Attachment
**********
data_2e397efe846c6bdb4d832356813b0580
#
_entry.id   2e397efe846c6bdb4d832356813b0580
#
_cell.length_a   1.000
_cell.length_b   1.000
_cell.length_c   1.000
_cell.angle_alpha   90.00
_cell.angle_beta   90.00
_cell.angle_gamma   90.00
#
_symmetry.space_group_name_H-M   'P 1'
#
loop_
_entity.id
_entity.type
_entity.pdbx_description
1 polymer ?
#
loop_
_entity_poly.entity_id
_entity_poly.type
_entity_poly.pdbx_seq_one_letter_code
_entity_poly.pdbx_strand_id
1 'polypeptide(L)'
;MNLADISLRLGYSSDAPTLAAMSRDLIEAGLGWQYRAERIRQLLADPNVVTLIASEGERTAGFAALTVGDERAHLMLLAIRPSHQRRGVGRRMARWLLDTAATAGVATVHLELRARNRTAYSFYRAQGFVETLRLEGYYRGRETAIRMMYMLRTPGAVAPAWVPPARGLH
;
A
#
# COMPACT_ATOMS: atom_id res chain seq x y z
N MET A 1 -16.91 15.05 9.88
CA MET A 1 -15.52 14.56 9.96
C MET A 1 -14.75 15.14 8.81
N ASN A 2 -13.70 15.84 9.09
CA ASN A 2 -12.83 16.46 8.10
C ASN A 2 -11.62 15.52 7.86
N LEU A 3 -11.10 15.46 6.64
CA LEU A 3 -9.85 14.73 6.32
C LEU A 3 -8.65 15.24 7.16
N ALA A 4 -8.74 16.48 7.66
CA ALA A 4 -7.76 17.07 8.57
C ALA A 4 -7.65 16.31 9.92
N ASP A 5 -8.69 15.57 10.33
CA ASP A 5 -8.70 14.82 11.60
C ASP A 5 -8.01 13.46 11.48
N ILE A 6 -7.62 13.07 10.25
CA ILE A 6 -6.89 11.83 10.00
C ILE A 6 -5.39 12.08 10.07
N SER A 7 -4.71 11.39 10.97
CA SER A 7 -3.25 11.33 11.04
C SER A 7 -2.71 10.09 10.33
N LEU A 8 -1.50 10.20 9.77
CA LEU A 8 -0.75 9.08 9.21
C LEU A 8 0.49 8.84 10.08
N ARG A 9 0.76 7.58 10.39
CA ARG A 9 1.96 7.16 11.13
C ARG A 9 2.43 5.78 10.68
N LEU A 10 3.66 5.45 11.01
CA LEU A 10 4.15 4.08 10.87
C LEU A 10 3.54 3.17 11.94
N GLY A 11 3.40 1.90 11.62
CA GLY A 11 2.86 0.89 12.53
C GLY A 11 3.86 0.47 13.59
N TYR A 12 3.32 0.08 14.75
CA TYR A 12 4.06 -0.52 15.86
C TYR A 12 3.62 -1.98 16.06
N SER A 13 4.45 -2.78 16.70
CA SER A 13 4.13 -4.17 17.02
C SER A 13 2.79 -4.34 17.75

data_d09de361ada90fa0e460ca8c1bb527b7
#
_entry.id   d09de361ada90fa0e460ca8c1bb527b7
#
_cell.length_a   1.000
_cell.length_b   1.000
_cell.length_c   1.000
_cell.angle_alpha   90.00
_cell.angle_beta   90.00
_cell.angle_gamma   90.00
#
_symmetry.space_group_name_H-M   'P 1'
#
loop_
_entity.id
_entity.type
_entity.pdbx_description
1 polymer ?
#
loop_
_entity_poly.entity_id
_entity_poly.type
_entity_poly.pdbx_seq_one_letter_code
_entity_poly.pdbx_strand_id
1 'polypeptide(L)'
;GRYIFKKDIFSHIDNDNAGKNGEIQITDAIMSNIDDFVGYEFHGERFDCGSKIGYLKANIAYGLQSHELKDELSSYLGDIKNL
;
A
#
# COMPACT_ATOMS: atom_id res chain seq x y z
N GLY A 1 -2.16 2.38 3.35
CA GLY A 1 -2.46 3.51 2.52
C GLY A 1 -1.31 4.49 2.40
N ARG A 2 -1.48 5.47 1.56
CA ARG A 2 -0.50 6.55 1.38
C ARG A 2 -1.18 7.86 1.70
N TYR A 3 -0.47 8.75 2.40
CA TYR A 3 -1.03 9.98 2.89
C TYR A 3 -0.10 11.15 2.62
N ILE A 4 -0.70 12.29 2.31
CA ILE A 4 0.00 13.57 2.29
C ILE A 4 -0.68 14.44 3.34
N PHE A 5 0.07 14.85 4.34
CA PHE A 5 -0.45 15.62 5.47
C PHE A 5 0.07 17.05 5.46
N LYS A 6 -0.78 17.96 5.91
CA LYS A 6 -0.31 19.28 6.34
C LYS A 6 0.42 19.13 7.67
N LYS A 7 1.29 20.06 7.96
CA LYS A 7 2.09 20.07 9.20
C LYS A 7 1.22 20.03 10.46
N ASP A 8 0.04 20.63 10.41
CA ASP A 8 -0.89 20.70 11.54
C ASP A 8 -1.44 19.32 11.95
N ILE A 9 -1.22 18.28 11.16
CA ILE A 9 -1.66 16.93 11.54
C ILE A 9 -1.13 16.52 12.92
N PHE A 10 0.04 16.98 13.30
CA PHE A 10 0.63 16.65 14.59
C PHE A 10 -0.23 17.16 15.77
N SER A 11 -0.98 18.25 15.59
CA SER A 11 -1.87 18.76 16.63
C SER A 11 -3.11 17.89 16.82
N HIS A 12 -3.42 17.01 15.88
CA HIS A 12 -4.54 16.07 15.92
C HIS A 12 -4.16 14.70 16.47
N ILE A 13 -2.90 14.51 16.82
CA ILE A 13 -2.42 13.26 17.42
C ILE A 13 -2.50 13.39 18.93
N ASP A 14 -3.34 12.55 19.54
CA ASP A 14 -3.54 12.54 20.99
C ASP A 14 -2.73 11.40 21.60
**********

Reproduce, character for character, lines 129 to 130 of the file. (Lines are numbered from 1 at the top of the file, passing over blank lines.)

C PHE A 10 -0.23 17.16 15.77
N SER A 11 -0.98 18.25 15.59